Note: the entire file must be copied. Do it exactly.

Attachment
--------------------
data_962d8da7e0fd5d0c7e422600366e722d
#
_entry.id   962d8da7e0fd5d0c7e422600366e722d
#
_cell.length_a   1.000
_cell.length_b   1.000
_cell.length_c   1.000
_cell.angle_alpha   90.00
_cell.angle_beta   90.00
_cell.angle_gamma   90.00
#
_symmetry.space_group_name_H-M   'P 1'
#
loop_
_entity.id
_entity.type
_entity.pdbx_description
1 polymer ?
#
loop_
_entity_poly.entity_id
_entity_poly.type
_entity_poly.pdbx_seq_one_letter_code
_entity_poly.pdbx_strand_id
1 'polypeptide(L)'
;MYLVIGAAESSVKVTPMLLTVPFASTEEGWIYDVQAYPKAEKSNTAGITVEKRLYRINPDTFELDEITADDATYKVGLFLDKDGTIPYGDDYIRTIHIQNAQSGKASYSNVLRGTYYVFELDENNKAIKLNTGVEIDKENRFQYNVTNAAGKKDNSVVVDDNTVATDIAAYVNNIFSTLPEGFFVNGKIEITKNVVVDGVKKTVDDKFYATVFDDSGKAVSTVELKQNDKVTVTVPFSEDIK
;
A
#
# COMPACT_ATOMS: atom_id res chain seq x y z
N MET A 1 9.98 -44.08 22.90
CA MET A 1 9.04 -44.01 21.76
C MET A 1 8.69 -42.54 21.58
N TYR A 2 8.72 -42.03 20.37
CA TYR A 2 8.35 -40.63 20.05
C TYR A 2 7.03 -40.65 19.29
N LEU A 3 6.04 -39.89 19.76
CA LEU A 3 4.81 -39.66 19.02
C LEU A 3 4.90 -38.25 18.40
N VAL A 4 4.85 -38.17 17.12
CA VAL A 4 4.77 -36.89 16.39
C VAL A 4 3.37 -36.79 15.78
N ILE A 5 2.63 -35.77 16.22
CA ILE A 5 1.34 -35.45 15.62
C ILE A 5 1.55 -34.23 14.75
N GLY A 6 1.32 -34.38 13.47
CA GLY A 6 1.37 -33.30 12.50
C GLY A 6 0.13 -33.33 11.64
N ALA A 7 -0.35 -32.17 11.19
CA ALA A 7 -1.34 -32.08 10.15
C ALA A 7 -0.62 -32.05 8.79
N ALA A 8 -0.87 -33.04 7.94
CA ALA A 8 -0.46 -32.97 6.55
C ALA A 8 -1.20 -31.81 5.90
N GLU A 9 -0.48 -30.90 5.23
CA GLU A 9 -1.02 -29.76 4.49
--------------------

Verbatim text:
data_962d8da7e0fd5d0c7e422600366e722d
#
_entry.id   962d8da7e0fd5d0c7e422600366e722d
#
_cell.length_a   1.000
_cell.length_b   1.000
_cell.length_c   1.000
_cell.angle_alpha   90.00
_cell.angle_beta   90.00
_cell.angle_gamma   90.00
#
_symmetry.space_group_name_H-M   'P 1'
#
loop_
_entity.id
_entity.type
_entity.pdbx_description
1 polymer ?
#
loop_
_entity_poly.entity_id
_entity_poly.type
_entity_poly.pdbx_seq_one_letter_code
_entity_poly.pdbx_strand_id
1 'polypeptide(L)'
;MYLVIGAAESSVKVTPMLLTVPFASTEEGWIYDVQAYPKAEKSNTAGITVEKRLYRINPDTFELDEITADDATYKVGLFLDKDGTIPYGDDYIRTIHIQNAQSGKASYSNVLRGTYYVFELDENNKAIKLNTGVEIDKENRFQYNVTNAAGKKDNSVVVDDNTVATDIAAYVNNIFSTLPEGFFVNGKIEITKNVVVDGVKKTVDDKFYATVFDDSGKAVSTVELKQNDKVTVTVPFSEDIK
;
A
#
# COMPACT_ATOMS: atom_id res chain seq x y z
N MET A 1 9.98 -44.08 22.90
CA MET A 1 9.04 -44.01 21.76
C MET A 1 8.69 -42.54 21.58
N TYR A 2 8.72 -42.03 20.37
CA TYR A 2 8.35 -40.63 20.05
C TYR A 2 7.03 -40.65 19.29
N LEU A 3 6.04 -39.89 19.76
CA LEU A 3 4.81 -39.66 19.02
C LEU A 3 4.90 -38.25 18.40
N VAL A 4 4.85 -38.17 17.12
CA VAL A 4 4.77 -36.89 16.39
C VAL A 4 3.37 -36.79 15.78
N ILE A 5 2.63 -35.77 16.22
CA ILE A 5 1.34 -35.45 15.62
C ILE A 5 1.55 -34.23 14.75
N GLY A 6 1.32 -34.38 13.47
CA GLY A 6 1.37 -33.30 12.50
C GLY A 6 0.13 -33.33 11.64
N ALA A 7 -0.35 -32.17 11.19
CA ALA A 7 -1.34 -32.08 10.15
C ALA A 7 -0.62 -32.05 8.79
N ALA A 8 -0.87 -33.04 7.94
CA ALA A 8 -0.46 -32.97 6.55
C ALA A 8 -1.20 -31.81 5.90
N GLU A 9 -0.48 -30.90 5.23
CA GLU A 9 -1.02 -29.76 4.49